This application is a continuation of application Ser. No. 911,885, filed Sept. 26, 1986, now abandoned.
This invention relates to regenerative temperature regulating beverage containers, and in particular to a beverage container whereby the temperature of a heated beverage is regulated by means of a melting, phase-change material held within the container's walls.
Critical to the effective regenerative regulation of a beverage's temperature, through the use of a melting phase-change material is the speed of the regulation. The speed of regulation is determined in part by the ease with which heat may flow between the beverage and the phase change material. If the speed at which the beverage's heat is transferred to the phase-change material is slow, much of this heat will be irretrievably lost to the air, through the beverage's upper surface. As the beverage cools further, if the heat stored in the phase-change material cannot be quickly released, the temperature of the beverage will not be properly maintained.
A slow speed of temperature regulation will be unacceptable to a consumer who desires the contained beverage be quickly reduced to a drinkable temperature and maintained at that temperature for the longest possible time.
The prior art has addressed this problem of heat transfer, in a number of ways. H. G. Zimmerman, et al., U.S. Pat. No. 2,876,634, teaches the use of metallic fins integral to the inner wall of the cup and directed into the wax. E. A. Rollor, Jr, U.S. Pat. No. 3,463,140, shows the use of non-integral fins of corrugated metal foil dispersed through the volume of the wax. This patent also discloses a method for brazing these foil fins to the wall of the cup to ensure good thermal contact. J. W. Ryan, et al., U.S. Pat. No. 3,603,106, discloses a means for temporarily increasing the thermal conductivity of the wax by mixing the wax with fine particles of aluminum. All of these techniques serve to reduce the effective thermal resistance within the wax itself.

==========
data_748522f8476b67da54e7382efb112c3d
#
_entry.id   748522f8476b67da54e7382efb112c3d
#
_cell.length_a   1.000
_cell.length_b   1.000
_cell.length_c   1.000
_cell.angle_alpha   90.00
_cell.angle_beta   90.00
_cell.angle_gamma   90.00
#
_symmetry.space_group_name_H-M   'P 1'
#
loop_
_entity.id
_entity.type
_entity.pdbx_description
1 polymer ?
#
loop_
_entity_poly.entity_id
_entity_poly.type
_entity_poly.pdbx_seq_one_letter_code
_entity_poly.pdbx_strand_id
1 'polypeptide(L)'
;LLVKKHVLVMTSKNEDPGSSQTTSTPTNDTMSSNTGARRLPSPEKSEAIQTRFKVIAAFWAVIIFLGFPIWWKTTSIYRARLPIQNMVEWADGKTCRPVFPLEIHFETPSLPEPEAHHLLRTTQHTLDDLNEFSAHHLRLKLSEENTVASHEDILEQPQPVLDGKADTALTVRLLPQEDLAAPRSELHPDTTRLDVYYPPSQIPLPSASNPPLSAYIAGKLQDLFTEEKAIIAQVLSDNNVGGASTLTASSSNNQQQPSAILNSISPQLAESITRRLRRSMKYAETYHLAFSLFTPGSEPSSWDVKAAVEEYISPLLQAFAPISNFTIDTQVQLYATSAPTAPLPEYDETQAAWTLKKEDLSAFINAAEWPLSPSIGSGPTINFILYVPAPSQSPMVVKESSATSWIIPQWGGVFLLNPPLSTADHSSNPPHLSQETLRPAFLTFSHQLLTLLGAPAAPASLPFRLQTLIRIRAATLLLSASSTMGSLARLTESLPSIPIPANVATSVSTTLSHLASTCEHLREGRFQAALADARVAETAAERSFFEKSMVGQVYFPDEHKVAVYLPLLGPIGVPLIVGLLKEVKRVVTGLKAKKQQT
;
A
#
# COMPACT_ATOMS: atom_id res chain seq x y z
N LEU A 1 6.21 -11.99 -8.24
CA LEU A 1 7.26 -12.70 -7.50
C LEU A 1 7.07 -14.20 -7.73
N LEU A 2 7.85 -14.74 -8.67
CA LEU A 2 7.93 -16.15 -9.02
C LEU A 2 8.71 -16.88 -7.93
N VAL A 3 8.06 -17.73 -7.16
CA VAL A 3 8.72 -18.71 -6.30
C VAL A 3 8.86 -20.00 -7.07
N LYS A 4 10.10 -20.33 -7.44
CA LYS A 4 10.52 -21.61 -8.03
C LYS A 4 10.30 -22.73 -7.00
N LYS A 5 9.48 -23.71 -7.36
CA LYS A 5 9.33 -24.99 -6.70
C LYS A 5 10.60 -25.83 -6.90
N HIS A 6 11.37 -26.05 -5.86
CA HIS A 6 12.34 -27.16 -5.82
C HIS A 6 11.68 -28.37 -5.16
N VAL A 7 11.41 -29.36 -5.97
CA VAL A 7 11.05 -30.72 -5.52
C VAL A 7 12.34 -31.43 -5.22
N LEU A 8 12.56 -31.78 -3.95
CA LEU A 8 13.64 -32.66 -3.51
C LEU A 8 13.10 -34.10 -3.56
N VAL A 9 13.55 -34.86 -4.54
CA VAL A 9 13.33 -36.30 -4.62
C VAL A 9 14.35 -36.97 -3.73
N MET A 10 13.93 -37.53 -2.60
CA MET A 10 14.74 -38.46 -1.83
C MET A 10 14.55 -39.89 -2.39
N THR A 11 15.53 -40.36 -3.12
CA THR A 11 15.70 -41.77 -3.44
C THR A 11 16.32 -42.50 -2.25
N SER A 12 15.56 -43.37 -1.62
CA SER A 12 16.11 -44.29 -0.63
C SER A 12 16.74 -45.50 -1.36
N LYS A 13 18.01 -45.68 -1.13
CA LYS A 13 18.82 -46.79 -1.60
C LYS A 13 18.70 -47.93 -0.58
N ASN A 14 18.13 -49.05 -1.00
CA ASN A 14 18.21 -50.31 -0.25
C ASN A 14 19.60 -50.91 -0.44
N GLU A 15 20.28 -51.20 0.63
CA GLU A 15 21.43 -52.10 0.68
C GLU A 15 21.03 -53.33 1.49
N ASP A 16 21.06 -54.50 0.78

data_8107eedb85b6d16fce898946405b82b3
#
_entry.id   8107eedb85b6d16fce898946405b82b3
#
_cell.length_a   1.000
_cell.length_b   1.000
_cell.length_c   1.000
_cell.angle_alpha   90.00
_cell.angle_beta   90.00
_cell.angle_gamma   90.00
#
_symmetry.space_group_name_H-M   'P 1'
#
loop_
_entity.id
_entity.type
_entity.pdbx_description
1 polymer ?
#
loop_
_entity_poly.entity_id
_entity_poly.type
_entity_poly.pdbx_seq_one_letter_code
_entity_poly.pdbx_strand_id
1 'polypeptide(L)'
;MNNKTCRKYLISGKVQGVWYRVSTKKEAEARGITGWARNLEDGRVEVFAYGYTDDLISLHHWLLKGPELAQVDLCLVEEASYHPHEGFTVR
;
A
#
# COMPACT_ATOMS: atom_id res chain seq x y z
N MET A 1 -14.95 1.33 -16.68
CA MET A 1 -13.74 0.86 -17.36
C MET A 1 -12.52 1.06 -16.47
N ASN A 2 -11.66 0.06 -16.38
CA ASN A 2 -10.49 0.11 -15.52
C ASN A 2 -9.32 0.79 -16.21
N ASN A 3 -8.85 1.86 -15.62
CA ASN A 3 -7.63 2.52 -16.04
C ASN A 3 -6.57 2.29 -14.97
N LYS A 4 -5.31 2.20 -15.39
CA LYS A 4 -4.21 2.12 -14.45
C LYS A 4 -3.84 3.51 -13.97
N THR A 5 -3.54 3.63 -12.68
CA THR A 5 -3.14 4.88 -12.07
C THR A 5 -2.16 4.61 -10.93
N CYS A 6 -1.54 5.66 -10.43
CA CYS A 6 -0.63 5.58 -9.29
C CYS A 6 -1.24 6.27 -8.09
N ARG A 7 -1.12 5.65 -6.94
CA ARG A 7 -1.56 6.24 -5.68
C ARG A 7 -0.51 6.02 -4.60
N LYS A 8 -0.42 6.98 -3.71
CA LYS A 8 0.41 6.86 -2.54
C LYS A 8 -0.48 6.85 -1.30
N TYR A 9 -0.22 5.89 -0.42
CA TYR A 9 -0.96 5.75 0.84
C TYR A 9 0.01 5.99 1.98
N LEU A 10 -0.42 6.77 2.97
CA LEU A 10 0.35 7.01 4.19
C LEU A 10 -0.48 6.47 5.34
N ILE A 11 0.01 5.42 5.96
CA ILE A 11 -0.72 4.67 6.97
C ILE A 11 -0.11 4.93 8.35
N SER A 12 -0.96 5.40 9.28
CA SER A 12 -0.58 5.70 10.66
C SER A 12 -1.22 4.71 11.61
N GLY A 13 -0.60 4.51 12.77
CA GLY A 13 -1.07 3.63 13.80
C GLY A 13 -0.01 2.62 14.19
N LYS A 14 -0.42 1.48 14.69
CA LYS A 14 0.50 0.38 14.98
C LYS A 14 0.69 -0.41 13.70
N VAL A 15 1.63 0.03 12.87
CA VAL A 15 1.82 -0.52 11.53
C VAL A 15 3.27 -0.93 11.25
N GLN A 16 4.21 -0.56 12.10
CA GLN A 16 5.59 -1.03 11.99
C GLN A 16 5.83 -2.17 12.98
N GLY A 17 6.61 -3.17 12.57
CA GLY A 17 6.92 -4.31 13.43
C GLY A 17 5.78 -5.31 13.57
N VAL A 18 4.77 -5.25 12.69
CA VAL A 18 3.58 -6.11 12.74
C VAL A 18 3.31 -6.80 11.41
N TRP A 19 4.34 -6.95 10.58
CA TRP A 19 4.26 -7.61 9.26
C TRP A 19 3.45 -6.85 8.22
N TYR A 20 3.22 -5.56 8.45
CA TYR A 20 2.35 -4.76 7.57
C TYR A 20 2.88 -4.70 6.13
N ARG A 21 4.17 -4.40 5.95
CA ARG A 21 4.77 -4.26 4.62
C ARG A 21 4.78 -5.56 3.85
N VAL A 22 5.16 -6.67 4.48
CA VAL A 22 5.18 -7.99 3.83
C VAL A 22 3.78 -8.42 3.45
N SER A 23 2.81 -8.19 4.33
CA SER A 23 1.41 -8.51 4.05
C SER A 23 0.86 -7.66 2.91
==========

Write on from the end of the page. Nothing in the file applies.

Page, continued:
This invention achieves the rapid temperature regulation of a contained, heated beverage and improves heat storage, through the use of a container whose bottom inner wall protrudes, as a cylinder, into the center volume of the beverage.
The effect of this central cylinder in rapidly regulating the beverage temperature appears to be threefold: the central cylinder increases the beverage to cup wall interface surface area by the surface area of the cylinder, thereby reducing the overall effective thermal resistance of this interface; the central cylinder reduces the average distance between any element of the beverage and the cup wall thereby reducing the effect of the beverage's thermal resistance, for a given container volume; and lastly the displacement volume of the central cylinder necessitates a larger circumference of the outer vessel wall thereby increasing that wall's surface area for a given volume of beverage.
The effect of the central cylinder in providing improved heat storage is felt to be twofold: heat stored in the wax held by the cylinder has no direct path of escape to the outside air, as does the wax held between the outer walls, therefore less stored heat escapes to the air; and the cylinder, by removing the need for circumferential fins extending the full width of the outer wall, reduces the path of heat loss along those fins to the outer air.